The last time I remember being this excited was the 1999 World Cup - that was my Super Bowl, my Olympics. I'm pretty sure the College Cup will feel the same for any 12-year old girl there this weekend.
Mia Hamm, Michelle Akers, Julie Foudy, and my personal favorite, Kristine Lilly, were my idols - when I got "No. 13" (Kristine Lilly) to sign my jersey at a WUSA game, I'm pretty sure my dad had to drag me off the field, frozen from shock and unable to talk. I remember going to dinner and overhearing an older couple at the next table discussing America's win over China; they were mainly horrified that Brandi Chastain had even thought to tear off her shirt in victory. I couldn't have been prouder.
But from those years following the rise of women's soccer to glory in America, something has happened - it's fallen off the radar. Copies of Sports Illustrated with Chastain celebrating in her sports bra on the cover are probably buried in the corner of some 20-something girl's room now, forgotten and unimportant. And with good reason. That was the last time the United States won a World Cup, showed hope for a nation dominated by male sports of football and baseball.
And even though the U.S. took gold at the Olympics this summer, it just didn't feel the same, maybe because I wasn't 12 or wearing at Lilly jersey at the time, but I don't think that was it. It just wasn't as exciting. These weren't faces I had come to know and cheer for. They were just another team.
But the 2008 College Cup gives my hope that that's about to change. Call it a hunch, but I feel history in the making here. Notre Dame, UCLA, North Carolina, and Stanford all have something to do with it.
Take a look at the Irish roster. Kerri Hanks passed Mia Hamm on the career assist list, she's not too far behind in goals either. Hanks, along with Carrie Dew, Brittany Bock, Michele Weissenhofer and Elise Weber are all members of the U-23 National team. Notre Dame is a microcosm of the future of women's soccer.
But take a look at the Final Four and the list of individuals that likely become household names. UCLA boasts Lauren Cheney and Tina DiMartino, both of whom have suited up for the National Team, alongside stars like Shannon Box. North Carolina's Tobin Heath has also donned the red, white and blue. And Irish members of the U-23 team have played alongside Stanford's Marisa Abegg.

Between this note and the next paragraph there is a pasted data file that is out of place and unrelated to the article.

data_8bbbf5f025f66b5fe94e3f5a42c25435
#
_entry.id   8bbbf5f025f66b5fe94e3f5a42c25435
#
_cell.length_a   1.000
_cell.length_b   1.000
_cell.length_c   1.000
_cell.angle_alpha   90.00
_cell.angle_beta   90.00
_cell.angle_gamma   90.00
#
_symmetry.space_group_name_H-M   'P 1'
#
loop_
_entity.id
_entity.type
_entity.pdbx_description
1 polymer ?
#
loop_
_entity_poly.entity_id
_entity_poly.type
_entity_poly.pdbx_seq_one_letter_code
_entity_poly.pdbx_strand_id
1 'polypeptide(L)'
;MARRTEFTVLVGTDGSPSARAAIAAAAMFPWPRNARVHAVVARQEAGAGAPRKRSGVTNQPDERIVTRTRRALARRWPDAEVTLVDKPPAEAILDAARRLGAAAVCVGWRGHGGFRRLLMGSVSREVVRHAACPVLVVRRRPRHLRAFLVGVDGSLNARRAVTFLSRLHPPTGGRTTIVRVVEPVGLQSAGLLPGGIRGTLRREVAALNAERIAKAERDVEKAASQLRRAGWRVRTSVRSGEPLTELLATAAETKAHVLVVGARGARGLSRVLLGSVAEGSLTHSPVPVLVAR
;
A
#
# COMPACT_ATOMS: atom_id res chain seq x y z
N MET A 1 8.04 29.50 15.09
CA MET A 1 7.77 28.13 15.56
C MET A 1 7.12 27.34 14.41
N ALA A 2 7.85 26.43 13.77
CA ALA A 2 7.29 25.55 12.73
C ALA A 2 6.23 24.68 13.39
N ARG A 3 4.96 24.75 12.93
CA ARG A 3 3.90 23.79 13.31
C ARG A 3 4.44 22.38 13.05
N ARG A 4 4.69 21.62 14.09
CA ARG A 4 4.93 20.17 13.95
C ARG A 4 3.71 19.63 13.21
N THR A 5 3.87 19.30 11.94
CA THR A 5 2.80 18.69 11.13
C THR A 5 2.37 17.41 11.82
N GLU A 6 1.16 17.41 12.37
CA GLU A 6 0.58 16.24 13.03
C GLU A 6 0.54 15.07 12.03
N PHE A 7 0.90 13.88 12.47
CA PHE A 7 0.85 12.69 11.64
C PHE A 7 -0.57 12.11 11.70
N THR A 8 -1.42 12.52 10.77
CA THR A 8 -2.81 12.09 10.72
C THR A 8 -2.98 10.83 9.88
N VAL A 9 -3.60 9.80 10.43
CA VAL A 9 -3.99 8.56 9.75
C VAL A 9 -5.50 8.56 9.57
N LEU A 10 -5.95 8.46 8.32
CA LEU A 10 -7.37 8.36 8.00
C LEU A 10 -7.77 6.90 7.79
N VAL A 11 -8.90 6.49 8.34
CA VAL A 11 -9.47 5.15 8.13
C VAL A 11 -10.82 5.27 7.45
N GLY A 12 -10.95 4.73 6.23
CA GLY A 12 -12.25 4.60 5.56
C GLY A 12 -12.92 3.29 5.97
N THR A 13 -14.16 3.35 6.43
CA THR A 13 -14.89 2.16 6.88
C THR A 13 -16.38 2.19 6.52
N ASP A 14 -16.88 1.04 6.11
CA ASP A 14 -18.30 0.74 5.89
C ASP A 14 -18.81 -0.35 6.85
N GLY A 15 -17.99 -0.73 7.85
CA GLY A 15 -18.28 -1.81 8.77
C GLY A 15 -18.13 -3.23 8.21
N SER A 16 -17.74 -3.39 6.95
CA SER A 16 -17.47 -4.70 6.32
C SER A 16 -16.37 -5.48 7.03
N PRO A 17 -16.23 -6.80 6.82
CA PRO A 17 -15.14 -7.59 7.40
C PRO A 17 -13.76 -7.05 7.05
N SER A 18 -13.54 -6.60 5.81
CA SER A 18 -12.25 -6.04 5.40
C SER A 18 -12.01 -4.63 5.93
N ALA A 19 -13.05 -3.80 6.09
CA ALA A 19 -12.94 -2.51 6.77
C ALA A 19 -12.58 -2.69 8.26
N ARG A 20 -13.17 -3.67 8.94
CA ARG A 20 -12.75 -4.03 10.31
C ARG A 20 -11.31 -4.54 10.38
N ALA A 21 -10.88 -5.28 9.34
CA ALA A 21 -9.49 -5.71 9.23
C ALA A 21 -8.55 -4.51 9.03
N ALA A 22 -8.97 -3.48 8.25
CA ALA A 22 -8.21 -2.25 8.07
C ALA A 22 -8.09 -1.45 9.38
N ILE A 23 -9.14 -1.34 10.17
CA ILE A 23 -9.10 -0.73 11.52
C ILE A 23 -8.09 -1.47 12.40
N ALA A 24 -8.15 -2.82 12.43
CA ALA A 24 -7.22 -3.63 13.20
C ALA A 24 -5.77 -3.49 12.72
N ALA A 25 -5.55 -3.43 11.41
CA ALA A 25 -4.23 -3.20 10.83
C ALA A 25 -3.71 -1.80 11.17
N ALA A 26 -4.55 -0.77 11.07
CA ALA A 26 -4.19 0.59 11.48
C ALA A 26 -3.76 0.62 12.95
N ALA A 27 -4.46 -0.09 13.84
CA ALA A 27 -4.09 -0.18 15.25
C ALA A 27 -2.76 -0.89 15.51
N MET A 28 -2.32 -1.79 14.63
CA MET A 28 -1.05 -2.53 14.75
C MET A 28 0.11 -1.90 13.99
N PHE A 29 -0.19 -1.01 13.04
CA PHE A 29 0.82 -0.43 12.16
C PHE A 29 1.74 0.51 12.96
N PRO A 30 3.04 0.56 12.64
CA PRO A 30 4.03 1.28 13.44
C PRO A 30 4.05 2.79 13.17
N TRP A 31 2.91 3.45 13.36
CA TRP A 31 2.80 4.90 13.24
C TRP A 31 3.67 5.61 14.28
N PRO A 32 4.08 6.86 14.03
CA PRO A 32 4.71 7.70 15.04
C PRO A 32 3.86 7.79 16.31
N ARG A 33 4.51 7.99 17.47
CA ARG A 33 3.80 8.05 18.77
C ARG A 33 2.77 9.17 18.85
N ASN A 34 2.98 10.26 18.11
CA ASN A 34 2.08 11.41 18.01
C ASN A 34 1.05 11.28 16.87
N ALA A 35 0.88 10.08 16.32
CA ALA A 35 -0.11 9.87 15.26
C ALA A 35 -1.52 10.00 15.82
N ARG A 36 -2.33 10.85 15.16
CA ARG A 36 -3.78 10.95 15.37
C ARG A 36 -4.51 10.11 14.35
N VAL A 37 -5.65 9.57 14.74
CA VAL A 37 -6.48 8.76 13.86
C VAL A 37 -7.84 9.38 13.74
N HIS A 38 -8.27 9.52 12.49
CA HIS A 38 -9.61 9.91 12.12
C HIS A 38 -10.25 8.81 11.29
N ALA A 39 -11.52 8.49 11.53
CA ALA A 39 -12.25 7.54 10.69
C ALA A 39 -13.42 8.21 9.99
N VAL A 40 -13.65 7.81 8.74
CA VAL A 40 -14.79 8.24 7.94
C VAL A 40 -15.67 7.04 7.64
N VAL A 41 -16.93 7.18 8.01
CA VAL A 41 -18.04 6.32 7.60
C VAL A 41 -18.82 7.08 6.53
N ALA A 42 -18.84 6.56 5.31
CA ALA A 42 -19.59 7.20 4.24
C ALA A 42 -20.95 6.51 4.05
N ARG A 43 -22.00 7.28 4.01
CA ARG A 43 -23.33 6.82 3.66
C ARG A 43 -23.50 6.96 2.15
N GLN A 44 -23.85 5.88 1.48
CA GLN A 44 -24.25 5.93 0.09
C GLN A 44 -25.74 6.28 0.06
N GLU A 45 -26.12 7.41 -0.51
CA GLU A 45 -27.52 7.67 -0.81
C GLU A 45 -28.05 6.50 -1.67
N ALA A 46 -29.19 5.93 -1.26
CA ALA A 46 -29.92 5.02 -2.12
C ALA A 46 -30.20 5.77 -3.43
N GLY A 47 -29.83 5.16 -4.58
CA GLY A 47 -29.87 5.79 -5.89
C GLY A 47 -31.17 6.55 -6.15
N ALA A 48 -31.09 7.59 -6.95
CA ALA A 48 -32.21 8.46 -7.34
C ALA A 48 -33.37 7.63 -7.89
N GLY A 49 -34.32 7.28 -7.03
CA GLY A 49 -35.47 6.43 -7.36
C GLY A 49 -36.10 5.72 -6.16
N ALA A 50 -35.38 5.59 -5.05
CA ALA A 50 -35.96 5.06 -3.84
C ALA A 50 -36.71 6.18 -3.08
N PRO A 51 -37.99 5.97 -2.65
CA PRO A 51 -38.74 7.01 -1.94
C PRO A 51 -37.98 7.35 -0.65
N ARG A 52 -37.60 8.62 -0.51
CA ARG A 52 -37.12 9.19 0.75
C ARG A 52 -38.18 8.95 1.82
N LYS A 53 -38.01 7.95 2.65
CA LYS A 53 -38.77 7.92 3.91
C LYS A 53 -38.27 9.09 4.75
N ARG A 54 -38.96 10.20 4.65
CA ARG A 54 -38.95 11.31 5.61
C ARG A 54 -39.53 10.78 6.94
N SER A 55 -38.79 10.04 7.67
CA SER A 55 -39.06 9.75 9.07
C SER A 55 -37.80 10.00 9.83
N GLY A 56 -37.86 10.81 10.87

They're not all leading scorers or offensive stars either, they're a group of young women who will compose a team that features both goal-scorers and players who will prevent goals. These players are what American soccer will look like in years to come.
Names like Hamm and Chastain aren't likely to be forgotten and Lilly is still playing, as a matter of fact. But there's a new generation waiting to take the turf - but first they have to take the field this weekend in Cary, N.C.
Regardless of who takes the title this weekend, fans are in for a good show. They'll be able to say "I saw Kerri Hanks when she was still at Notre Dame." And when the players leave the field - many of them for their final college game - it won't be the last game they play. They'll go on to train with the national team and take up a role in the newly-formed Women's Professional Soccer league.
Hopefully this league can survive longer than three years, and I have hope that these players will help that happen.
So don't be surprised if you see some of those faces scrolling across your TV screen during the 2011 World Cup, and that you actually know who they are.
The views expressed in this column are those of the author and not necessarily those of The Observer.
Contact Deirdre Krasula at email@example.com